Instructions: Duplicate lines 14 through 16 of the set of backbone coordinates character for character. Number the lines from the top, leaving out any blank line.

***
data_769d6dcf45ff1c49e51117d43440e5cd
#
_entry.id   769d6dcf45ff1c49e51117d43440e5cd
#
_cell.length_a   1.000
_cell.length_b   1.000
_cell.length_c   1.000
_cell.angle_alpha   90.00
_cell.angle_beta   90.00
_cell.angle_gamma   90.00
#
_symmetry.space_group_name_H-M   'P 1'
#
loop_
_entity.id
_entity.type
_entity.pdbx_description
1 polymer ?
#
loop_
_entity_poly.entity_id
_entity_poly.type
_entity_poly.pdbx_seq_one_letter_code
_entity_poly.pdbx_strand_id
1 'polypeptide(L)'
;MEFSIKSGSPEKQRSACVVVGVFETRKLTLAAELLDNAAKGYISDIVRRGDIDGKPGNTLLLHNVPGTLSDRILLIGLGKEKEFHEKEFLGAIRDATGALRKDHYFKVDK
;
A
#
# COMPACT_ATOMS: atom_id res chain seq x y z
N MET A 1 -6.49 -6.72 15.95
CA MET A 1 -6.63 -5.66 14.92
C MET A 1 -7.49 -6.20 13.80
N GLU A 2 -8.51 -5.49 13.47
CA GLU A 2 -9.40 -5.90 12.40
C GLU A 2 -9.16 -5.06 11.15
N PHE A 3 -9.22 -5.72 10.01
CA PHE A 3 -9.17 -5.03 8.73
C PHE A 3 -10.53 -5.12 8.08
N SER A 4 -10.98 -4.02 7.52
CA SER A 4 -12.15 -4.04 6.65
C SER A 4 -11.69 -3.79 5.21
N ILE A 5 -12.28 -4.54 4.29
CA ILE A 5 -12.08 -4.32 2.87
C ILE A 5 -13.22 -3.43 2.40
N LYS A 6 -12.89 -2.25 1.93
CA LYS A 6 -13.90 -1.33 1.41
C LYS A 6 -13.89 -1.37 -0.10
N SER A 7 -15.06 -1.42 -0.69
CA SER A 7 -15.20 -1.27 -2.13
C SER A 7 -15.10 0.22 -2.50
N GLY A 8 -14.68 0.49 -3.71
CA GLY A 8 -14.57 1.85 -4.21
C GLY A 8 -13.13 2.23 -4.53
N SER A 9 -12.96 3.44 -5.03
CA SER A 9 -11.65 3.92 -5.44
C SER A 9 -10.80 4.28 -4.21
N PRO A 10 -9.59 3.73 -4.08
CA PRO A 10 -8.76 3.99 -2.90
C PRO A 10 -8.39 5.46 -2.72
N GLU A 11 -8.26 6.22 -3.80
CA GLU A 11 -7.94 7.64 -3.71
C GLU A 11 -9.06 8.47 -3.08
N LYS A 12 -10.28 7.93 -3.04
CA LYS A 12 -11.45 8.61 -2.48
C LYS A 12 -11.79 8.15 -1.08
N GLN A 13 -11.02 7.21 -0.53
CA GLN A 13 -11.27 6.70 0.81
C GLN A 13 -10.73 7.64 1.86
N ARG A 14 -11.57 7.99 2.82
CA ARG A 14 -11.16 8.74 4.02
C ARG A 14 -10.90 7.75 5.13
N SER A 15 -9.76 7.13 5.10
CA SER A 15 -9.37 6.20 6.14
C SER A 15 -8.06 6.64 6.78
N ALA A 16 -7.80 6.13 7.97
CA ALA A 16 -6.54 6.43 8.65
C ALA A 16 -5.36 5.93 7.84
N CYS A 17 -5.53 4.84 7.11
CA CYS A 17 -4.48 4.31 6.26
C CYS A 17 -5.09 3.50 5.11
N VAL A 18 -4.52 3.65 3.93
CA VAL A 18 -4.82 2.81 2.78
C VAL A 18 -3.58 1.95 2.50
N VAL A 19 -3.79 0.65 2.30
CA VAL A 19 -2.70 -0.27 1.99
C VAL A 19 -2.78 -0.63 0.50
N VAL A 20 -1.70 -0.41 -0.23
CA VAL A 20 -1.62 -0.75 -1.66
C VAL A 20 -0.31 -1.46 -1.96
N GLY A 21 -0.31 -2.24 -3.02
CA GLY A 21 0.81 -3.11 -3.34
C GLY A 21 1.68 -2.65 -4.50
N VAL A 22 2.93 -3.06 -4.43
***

loop_
_entity.id
_entity.type